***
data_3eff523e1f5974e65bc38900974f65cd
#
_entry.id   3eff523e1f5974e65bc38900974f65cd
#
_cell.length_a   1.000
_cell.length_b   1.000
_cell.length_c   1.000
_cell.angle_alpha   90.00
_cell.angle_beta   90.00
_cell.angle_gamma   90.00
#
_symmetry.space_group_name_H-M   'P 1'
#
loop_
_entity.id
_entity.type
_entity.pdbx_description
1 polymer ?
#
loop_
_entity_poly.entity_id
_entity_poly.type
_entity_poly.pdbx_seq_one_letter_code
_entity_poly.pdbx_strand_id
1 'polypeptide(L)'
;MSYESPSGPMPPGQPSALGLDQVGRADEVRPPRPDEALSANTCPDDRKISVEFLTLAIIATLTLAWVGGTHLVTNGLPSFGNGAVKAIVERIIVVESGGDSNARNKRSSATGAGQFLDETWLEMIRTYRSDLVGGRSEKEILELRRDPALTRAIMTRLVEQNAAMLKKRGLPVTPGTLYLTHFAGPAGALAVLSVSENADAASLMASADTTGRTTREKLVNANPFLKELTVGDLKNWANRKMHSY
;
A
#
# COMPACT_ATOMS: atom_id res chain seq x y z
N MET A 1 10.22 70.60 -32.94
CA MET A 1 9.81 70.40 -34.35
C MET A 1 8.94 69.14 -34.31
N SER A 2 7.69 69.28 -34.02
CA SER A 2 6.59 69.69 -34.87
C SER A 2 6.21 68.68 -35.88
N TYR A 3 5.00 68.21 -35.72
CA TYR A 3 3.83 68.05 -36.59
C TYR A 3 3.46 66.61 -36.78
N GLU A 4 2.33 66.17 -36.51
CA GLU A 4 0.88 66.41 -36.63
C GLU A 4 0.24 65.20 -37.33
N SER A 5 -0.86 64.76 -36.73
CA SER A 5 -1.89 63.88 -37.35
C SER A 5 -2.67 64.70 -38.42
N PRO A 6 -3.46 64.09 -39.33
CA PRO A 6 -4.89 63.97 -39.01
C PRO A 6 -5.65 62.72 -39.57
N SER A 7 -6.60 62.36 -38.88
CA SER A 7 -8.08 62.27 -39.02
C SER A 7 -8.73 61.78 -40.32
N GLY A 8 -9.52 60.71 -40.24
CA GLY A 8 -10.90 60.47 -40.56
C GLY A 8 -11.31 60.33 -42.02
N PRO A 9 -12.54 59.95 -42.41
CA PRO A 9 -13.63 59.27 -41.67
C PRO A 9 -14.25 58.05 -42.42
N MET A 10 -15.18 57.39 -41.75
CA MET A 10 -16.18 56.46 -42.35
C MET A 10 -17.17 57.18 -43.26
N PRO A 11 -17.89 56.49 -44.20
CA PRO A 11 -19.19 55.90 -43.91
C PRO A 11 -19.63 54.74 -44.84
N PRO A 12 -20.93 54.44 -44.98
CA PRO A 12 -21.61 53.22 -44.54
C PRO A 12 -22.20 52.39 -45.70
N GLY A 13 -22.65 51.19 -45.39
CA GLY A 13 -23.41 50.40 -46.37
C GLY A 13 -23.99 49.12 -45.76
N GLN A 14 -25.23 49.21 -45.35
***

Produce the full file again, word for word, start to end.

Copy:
data_3eff523e1f5974e65bc38900974f65cd
#
_entry.id   3eff523e1f5974e65bc38900974f65cd
#
_cell.length_a   1.000
_cell.length_b   1.000
_cell.length_c   1.000
_cell.angle_alpha   90.00
_cell.angle_beta   90.00
_cell.angle_gamma   90.00
#
_symmetry.space_group_name_H-M   'P 1'
#
loop_
_entity.id
_entity.type
_entity.pdbx_description
1 polymer ?
#
loop_
_entity_poly.entity_id
_entity_poly.type
_entity_poly.pdbx_seq_one_letter_code
_entity_poly.pdbx_strand_id
1 'polypeptide(L)'
;MSYESPSGPMPPGQPSALGLDQVGRADEVRPPRPDEALSANTCPDDRKISVEFLTLAIIATLTLAWVGGTHLVTNGLPSFGNGAVKAIVERIIVVESGGDSNARNKRSSATGAGQFLDETWLEMIRTYRSDLVGGRSEKEILELRRDPALTRAIMTRLVEQNAAMLKKRGLPVTPGTLYLTHFAGPAGALAVLSVSENADAASLMASADTTGRTTREKLVNANPFLKELTVGDLKNWANRKMHSY
;
A
#
# COMPACT_ATOMS: atom_id res chain seq x y z
N MET A 1 10.22 70.60 -32.94
CA MET A 1 9.81 70.40 -34.35
C MET A 1 8.94 69.14 -34.31
N SER A 2 7.69 69.28 -34.02
CA SER A 2 6.59 69.69 -34.87
C SER A 2 6.21 68.68 -35.88
N TYR A 3 5.00 68.21 -35.72
CA TYR A 3 3.83 68.05 -36.59
C TYR A 3 3.46 66.61 -36.78
N GLU A 4 2.33 66.17 -36.51
CA GLU A 4 0.88 66.41 -36.63
C GLU A 4 0.24 65.20 -37.33
N SER A 5 -0.86 64.76 -36.73
CA SER A 5 -1.89 63.88 -37.35
C SER A 5 -2.67 64.70 -38.42
N PRO A 6 -3.46 64.09 -39.33
CA PRO A 6 -4.89 63.97 -39.01
C PRO A 6 -5.65 62.72 -39.57
N SER A 7 -6.60 62.36 -38.88
CA SER A 7 -8.08 62.27 -39.02
C SER A 7 -8.73 61.78 -40.32
N GLY A 8 -9.52 60.71 -40.24
CA GLY A 8 -10.90 60.47 -40.56
C GLY A 8 -11.31 60.33 -42.02
N PRO A 9 -12.54 59.95 -42.41
CA PRO A 9 -13.63 59.27 -41.67
C PRO A 9 -14.25 58.05 -42.42
N MET A 10 -15.18 57.39 -41.75
CA MET A 10 -16.18 56.46 -42.35
C MET A 10 -17.17 57.18 -43.26
N PRO A 11 -17.89 56.49 -44.20
CA PRO A 11 -19.19 55.90 -43.91
C PRO A 11 -19.63 54.74 -44.84
N PRO A 12 -20.93 54.44 -44.98
CA PRO A 12 -21.61 53.22 -44.54
C PRO A 12 -22.20 52.39 -45.70
N GLY A 13 -22.65 51.19 -45.39
CA GLY A 13 -23.41 50.40 -46.37
C GLY A 13 -23.99 49.12 -45.76
N GLN A 14 -25.23 49.21 -45.35